Stress is unavoidable.
This year has been filled with so many twists and turns that sometimes it feels like we are living in a twilight zone. It is understandable how many of us might be experiencing more stress than usual, but is there hope?
I believe there is. You see stress is more than just what is happening… stress is greatly impacted by how we PREPARE for potential stressors AND how we choose to REACT to that stressor. So really you can help reduce the impact of stress from two perspectives.
First by Increasing your STRESS RESISTANCE. Some ways to do this include-
• Getting enough sleep: ideally 7-9 hours each night.
• Deep breathing. This supplies more oxygen to the brain and triggers the parasympathetic nervous system. Try this out next time you feel anxiety creep in…Exhale completely through your mouth, making a whoosing sound. Close your mouth and inhale quietly through your nose to a mental count of four. Hold your break for a count of seven. Then exhale completely through your mouth, making a whoosing sound to a count of eight. This is one breath. Repeat at least 3x.
• Movement: Stress initiates a surge of hormones that get the mind and body ready for the ‘fight or flight’ response. This means the body is fueled and literally ready to run from danger. You see your body doesn’t know if your stress response is ignited by a perceived threat or a real physical threat (like being chased by a bear). So if you can add some movement to your day, this will help offset stress and bring balance back to your central nervous system. Movement can come in a variety of forms- household chores, a walk around the neighborhood, yoga class, or yes a workout. Whatever fits your mood and lifestyle.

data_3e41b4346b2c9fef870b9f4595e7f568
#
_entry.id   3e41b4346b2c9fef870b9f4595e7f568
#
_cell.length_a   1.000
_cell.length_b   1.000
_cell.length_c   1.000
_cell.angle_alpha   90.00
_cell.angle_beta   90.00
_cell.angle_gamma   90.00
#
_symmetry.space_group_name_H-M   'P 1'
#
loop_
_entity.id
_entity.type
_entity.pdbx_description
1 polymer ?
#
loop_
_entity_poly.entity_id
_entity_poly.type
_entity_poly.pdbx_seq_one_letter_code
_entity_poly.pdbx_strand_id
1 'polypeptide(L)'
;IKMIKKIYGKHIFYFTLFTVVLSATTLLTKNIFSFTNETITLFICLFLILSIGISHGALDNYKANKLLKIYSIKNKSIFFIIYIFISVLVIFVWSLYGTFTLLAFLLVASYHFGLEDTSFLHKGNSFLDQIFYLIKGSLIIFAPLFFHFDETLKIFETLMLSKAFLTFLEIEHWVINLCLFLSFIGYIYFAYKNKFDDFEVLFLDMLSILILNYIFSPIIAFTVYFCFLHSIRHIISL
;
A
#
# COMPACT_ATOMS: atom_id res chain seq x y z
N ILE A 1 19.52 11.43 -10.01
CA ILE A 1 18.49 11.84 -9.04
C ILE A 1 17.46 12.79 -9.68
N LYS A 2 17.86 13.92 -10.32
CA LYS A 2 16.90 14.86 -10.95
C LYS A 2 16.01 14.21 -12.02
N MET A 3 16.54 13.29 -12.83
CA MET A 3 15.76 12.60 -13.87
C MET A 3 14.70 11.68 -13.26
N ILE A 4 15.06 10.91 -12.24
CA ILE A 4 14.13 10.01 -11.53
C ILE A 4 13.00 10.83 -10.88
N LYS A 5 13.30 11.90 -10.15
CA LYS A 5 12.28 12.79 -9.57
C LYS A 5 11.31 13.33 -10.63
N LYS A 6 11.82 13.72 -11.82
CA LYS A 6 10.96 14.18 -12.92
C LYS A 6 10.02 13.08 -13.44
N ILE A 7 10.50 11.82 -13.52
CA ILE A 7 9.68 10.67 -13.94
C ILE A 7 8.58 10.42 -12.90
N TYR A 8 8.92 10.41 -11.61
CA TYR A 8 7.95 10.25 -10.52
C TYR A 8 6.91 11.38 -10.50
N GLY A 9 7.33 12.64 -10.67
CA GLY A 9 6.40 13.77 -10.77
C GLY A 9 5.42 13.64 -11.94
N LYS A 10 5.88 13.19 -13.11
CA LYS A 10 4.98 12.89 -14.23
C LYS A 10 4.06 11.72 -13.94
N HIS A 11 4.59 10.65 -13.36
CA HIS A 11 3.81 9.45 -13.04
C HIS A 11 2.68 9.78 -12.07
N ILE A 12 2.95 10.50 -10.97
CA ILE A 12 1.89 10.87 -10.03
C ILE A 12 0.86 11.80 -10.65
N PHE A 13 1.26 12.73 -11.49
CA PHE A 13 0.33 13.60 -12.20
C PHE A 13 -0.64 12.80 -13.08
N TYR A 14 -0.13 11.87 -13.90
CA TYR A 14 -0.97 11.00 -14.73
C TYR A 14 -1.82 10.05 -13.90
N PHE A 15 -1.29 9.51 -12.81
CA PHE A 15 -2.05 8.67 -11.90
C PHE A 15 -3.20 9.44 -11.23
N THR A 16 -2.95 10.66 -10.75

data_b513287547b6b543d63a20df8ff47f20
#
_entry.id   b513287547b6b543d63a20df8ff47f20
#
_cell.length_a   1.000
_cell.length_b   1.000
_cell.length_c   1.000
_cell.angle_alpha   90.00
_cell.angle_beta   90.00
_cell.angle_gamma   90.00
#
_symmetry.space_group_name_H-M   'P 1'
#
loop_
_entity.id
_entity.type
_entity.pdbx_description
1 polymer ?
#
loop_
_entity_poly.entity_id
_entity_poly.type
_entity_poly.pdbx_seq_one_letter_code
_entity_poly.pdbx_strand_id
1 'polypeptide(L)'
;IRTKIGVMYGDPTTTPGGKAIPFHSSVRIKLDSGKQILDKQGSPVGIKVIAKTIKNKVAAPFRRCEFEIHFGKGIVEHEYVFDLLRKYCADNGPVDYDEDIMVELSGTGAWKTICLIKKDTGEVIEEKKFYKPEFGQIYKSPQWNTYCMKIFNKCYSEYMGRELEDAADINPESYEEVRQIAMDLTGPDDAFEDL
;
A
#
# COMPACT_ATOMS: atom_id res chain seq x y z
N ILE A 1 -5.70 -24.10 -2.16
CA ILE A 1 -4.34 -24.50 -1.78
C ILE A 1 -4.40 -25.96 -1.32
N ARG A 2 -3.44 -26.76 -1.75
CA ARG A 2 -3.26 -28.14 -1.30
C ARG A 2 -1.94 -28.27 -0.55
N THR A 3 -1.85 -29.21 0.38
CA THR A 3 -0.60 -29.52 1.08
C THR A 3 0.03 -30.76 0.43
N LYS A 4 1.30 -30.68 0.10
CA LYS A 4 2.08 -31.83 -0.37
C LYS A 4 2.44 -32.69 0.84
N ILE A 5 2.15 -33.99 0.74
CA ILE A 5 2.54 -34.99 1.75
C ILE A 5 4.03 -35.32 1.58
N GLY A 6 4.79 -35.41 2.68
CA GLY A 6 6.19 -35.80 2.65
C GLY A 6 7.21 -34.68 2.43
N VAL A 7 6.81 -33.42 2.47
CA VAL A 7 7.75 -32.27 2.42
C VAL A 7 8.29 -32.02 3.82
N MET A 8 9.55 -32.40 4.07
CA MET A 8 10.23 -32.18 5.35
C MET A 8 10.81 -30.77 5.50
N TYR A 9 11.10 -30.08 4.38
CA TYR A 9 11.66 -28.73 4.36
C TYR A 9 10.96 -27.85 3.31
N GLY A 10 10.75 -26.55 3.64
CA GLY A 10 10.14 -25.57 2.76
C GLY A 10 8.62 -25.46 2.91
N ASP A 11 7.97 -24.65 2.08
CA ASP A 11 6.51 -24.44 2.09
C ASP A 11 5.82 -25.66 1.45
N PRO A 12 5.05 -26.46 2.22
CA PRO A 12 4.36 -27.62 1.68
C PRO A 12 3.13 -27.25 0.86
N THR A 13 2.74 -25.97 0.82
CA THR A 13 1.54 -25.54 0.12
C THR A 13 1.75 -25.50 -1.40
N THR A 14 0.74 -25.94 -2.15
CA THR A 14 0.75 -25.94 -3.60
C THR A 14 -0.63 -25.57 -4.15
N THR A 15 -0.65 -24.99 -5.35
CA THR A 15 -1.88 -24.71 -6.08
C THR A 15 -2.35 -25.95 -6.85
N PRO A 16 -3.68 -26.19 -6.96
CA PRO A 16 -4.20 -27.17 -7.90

• Spend time outside- go for a hike, walk barefoot in your backyard and listen to the birds or something else to connect with nature.
• Eat a nutrient dense/properly prepared diet. Poor diets add stress to the body, so eating a diet that is nutrient dense will provide the body with vital minerals and nutrients to fight off stress.
• Mindful eating: When we are stressed we tend to over consume unhealthy calories. So next time you go to enjoy a meal, sit down, put away electronics and take 3 deep breaths before taking that first bite. This will help prepare your mind and body for digestion.
• 15 minutes of quiet time each morning. This has been a habit that has helped me through changes in motherhood and military life challenges (AKA deployments). You can choose to listen to music, read a devotional, write in your journal, catch the latest episode of your favorite podcast or even spend a few minutes just reviewing/planning out your day. This can be huge in reducing stress.The second part of dealing with stress is reducing stressors when and where we can. This looks like…
• Saying ‘no’ to activities that drain you more than they benefit you. Stop signing up for things that drain you or take you away from more important things in your life. Don’t do it just because you ‘feel like you have to’ or worry what others will say if you say ‘no’.
• Ask for help from your spouse, friends, family, coworkers when you start to feel overwhelmed. If you worry about looking weak… don’t. We all need help from time to time. And more than that… we are meant to do life together, so lean into your community when you need it!
• Make time for more sleep. This may be challenging especially if you are a parent, but it is so important. Pick a consistent bedtime and set that to-do list away…. it will never be finished, so get some rest and recharge so you can be productive again tomorrow.
• Limit presence of negative or stressful people & situations in your life. You get to choose who gets your time and attention… choose those who fill your cup and leaving you feeling better just because you spent time with them.
• Create a consistent routine. Routines give predictability. When you know what to expect (good or bad), it can help reduce stress or anxiety.
• Journalling or “brain dumps”. It can help to just get our thoughts out on paper.
• Practice gratitude. When we focus on what we are grateful for, we reduce stress over the things we cannot control.
***Reframing: Stress is not so much about what has or is happening, but it is about how you choose to look at the situation.***